Let’s first see what one means by cynicism today:
A. Cynicism is “a disposition to disbelieve in the sincerity or goodness of human motives and actions.” (Oxford and Webster dictionaries).
B. Cynical is “the person who, with acts and words, shows scorn and indifference towards the ideals, or conventions, of the society he lives in.” (Dizionario Italiano Treccani).
[I may be wrong, but there's a difference between the Anglo-Saxon (A) definition and the Italian one (B). To the former, values seem more like a given, while the latter appears more relativist: values are linked to a certain society]
In any case. Isn’t it possible that behaviours seen as indifferent and cynical according to certain values appear such only because partially obeying to diverse (alien) moral codes coming from the Greco-Roman antiquity?
Let’s have a look at these alien codes then.
No Conflicts of Conscience
Which is no easy task, the Greco-Roman philosophers having dissimilar moral views, plus the ancient people behaving differently according to the different ages.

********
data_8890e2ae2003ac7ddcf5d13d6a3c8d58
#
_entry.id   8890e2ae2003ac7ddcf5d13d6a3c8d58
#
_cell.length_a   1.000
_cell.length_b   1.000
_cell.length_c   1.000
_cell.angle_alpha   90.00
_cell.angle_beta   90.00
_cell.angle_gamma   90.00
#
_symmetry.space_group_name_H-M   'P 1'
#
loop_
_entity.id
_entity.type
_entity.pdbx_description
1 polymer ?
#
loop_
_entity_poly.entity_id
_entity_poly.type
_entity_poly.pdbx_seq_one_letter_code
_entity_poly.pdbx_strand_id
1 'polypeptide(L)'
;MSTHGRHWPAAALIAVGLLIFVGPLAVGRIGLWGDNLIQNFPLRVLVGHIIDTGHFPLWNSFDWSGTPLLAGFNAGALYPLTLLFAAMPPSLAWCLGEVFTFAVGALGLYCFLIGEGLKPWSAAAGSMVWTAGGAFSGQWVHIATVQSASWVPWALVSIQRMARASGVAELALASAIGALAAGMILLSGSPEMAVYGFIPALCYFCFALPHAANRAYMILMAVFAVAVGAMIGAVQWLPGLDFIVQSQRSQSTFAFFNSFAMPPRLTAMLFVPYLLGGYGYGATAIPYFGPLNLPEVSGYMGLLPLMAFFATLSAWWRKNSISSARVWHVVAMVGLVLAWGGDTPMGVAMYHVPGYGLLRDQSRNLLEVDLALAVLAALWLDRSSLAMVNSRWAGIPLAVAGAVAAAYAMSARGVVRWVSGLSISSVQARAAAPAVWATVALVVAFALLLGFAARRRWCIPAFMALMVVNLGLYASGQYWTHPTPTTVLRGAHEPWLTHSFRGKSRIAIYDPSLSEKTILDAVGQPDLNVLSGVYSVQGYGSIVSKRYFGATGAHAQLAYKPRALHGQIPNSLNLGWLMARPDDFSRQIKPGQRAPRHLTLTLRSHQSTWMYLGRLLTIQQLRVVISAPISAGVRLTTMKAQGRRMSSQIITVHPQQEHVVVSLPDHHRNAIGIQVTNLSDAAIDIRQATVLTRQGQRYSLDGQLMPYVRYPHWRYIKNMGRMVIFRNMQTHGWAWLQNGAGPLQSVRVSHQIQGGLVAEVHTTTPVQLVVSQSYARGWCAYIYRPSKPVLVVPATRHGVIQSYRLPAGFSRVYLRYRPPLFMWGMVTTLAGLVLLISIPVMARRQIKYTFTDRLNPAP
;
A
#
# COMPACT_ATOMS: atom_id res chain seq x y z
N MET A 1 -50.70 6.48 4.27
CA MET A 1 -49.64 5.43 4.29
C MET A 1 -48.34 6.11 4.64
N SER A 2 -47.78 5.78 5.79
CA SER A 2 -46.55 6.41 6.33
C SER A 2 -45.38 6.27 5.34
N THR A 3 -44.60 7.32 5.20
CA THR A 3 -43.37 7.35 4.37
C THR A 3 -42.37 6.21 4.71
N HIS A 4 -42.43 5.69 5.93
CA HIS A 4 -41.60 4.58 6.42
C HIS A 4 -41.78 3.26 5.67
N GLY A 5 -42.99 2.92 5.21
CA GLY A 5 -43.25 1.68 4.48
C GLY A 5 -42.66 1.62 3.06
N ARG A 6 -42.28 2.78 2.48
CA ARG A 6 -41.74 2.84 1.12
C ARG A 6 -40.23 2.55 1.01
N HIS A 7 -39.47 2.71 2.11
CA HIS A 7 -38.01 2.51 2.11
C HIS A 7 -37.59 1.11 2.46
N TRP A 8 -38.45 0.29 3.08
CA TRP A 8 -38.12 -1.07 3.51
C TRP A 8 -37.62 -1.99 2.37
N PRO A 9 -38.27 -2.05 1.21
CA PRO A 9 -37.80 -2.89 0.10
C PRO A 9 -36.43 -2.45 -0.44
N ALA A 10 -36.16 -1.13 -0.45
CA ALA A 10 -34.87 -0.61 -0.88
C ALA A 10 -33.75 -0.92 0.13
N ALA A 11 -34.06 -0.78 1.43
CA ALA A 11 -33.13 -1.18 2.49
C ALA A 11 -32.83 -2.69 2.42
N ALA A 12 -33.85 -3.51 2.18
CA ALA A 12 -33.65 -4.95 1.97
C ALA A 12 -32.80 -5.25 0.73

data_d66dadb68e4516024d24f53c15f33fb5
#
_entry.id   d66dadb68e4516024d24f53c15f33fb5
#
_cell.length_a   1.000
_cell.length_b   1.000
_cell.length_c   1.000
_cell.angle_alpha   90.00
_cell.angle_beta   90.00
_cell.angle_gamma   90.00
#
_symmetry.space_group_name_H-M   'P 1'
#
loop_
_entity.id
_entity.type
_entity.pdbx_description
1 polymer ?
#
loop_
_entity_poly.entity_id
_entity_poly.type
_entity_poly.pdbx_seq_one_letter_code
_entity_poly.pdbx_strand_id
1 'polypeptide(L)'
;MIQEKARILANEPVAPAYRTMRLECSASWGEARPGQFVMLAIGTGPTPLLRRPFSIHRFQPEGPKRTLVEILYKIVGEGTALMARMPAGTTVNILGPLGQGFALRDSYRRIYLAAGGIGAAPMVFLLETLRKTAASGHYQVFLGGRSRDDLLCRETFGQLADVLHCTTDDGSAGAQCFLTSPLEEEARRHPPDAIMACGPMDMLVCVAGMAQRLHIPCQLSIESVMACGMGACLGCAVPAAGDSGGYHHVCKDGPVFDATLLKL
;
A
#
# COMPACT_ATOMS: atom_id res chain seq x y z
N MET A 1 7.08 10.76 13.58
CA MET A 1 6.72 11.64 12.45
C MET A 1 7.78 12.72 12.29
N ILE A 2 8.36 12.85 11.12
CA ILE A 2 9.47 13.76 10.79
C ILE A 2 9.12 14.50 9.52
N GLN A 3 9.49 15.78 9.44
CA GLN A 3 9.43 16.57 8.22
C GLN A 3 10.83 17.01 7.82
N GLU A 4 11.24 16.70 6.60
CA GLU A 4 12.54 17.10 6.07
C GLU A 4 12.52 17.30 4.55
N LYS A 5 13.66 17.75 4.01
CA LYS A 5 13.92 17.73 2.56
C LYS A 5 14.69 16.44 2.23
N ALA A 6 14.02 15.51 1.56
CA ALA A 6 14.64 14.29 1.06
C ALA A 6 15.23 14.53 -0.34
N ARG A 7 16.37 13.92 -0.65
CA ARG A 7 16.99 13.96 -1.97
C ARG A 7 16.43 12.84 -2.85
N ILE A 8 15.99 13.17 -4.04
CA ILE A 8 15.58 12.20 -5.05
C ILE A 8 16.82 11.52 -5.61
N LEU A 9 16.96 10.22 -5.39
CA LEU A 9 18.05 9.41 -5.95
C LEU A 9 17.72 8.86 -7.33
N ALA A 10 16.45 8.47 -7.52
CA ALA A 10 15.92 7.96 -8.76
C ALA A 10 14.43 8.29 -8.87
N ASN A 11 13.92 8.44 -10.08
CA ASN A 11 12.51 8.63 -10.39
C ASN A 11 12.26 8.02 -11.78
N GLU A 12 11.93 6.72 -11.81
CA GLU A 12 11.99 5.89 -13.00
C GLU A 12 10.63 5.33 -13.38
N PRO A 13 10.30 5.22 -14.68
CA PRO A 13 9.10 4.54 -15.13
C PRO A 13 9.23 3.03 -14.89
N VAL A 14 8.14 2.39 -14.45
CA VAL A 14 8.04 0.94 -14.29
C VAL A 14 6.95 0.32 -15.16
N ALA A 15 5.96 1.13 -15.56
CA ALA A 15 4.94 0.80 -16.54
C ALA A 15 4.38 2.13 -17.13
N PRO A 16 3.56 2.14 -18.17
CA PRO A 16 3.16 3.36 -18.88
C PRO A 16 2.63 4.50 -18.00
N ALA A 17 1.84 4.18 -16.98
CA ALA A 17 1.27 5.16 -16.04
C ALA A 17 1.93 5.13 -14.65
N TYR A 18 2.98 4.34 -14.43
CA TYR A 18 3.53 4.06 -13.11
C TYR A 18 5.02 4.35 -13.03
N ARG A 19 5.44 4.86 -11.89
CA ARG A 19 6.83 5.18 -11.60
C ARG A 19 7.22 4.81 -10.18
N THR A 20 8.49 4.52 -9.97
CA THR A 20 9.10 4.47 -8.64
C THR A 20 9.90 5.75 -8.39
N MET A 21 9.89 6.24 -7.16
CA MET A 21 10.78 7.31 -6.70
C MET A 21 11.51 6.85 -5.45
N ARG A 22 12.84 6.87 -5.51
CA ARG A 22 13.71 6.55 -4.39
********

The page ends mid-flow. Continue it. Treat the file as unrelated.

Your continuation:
Thus said, I basically agree on what the British historian C. P. Rodocanachi wrote about the Athenians of the V century BC (which on the whole and to a certain extent applies to the Greco-Romans as well).
“Absence of conflicts of conscience: the Greeks were quit] of this inhibiting and agonizing struggle. Their morals were civic and not religious. Their sense of duty was directed exclusively to the city … They knew nothing of the Christian idea of good faith, of intentions conditioning acts in such a manner that the most law-abiding citizen may feel himself a great criminal at heart… [They] may be considered as being intrinsically amoral and this very amorality was a powerful constituent of balance of mind which they could never have attained if their conscience had been torn, as ours is, between the conflicting forces of good and evil, virtue and vice, pleasure and sin. They could enjoy beauty, taste the delights of life without a pang of conscience. So long as they were faithful to the laws and interests of the city they had no damnation to fear, either in this world or the next.”